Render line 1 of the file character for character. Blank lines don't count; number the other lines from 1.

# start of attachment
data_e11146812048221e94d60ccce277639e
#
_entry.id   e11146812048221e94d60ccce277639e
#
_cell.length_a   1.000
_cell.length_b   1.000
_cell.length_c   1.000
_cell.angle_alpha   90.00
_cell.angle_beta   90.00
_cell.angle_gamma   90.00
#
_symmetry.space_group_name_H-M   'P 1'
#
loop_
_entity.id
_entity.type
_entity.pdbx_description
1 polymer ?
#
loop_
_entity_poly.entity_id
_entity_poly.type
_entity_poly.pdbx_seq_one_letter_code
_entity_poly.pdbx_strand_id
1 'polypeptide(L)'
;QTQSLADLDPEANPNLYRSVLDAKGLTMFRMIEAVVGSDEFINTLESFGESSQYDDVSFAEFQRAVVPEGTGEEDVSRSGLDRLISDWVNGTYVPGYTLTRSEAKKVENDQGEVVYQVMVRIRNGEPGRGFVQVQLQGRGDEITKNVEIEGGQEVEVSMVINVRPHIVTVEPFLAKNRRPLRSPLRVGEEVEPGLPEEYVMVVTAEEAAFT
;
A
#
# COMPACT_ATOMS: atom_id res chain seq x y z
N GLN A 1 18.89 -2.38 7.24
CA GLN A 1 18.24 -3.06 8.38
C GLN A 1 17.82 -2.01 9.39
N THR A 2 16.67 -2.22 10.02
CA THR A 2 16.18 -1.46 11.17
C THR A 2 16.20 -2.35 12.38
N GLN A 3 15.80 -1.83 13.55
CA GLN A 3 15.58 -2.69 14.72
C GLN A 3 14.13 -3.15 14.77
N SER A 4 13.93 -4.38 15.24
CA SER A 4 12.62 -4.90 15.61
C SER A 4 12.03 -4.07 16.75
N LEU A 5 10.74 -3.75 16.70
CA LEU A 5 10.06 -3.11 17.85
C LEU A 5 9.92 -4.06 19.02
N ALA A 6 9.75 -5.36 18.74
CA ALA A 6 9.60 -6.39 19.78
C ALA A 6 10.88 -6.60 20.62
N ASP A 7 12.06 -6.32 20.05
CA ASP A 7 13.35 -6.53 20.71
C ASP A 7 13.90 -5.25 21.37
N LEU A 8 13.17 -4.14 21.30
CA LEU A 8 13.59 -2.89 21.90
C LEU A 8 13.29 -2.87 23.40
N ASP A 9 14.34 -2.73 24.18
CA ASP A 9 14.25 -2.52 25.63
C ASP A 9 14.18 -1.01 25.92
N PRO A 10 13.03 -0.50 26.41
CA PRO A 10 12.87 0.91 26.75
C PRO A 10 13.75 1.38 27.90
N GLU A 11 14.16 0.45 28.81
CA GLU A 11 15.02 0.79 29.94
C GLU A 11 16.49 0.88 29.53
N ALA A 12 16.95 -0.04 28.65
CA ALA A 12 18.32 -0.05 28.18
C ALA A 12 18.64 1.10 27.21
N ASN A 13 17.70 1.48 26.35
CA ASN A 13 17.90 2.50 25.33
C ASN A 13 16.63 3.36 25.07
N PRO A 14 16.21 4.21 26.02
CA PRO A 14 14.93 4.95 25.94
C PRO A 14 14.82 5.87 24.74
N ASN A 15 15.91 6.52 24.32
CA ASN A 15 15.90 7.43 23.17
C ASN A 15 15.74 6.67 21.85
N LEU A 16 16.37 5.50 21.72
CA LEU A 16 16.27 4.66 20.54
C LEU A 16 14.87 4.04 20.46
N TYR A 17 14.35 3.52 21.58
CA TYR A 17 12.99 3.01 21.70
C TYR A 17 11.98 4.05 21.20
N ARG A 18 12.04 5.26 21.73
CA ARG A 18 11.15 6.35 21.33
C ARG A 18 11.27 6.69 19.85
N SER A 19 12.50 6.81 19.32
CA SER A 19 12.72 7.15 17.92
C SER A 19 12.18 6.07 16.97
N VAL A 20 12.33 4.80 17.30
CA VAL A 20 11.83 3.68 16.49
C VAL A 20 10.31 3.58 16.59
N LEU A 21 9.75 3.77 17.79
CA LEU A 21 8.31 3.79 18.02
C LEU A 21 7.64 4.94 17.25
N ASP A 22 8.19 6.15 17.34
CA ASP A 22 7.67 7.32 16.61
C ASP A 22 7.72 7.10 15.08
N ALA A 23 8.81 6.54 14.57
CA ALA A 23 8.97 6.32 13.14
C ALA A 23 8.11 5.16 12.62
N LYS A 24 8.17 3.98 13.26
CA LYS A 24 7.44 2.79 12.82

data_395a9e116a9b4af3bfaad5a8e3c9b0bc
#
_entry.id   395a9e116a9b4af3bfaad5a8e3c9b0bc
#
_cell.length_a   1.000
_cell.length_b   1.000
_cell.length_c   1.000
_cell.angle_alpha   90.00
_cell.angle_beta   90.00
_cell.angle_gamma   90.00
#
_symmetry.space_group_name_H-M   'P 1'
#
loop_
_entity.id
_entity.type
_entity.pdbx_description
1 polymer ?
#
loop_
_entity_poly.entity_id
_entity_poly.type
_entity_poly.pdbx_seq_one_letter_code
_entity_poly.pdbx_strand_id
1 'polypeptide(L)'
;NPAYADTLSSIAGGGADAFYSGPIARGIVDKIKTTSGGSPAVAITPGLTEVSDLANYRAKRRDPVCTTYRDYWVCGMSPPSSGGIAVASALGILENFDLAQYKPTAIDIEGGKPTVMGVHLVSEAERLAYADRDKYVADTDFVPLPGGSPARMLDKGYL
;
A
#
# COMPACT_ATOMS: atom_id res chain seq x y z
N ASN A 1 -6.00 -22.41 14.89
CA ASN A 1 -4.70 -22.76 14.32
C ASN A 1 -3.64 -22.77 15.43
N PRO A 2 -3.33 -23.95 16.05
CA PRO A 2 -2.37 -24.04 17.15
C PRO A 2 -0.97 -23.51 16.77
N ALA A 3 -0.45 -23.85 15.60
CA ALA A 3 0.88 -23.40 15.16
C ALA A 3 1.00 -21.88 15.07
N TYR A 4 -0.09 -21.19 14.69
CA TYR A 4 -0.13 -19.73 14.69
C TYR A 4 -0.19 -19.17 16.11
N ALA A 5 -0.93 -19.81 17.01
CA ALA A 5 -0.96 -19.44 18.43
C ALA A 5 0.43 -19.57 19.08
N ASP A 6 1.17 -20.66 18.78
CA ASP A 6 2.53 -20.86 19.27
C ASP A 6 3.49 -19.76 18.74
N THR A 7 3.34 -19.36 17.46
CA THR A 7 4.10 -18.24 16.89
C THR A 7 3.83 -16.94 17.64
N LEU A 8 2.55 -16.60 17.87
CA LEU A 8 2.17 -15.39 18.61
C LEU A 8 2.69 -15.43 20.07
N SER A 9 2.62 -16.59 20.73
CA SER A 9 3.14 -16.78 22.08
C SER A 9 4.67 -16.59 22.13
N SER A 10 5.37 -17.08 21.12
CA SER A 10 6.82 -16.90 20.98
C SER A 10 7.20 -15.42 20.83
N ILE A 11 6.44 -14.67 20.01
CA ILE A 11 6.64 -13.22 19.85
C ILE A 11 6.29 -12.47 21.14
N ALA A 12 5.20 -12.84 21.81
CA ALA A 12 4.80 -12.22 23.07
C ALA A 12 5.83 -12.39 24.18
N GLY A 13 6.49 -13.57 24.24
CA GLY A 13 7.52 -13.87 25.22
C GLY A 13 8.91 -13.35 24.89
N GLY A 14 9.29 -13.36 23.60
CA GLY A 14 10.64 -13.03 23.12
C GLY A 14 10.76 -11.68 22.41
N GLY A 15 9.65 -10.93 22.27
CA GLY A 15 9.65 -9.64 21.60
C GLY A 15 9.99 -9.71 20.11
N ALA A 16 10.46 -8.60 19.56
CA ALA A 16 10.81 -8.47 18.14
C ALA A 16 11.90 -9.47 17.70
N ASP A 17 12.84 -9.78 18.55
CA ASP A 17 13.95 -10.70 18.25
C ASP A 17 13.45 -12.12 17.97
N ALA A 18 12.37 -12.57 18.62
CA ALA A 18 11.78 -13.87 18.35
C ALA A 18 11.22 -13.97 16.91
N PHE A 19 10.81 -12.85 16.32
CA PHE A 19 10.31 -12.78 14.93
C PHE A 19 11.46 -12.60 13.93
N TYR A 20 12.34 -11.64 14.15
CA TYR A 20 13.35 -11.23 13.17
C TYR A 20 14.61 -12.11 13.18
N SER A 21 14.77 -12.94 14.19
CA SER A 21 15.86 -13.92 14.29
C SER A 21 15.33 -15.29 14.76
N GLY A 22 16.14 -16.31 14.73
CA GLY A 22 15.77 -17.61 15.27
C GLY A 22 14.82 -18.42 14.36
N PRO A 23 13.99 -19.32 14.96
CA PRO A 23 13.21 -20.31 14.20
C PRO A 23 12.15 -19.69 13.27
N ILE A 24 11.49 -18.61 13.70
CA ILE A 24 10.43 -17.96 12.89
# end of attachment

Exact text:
data_e11146812048221e94d60ccce277639e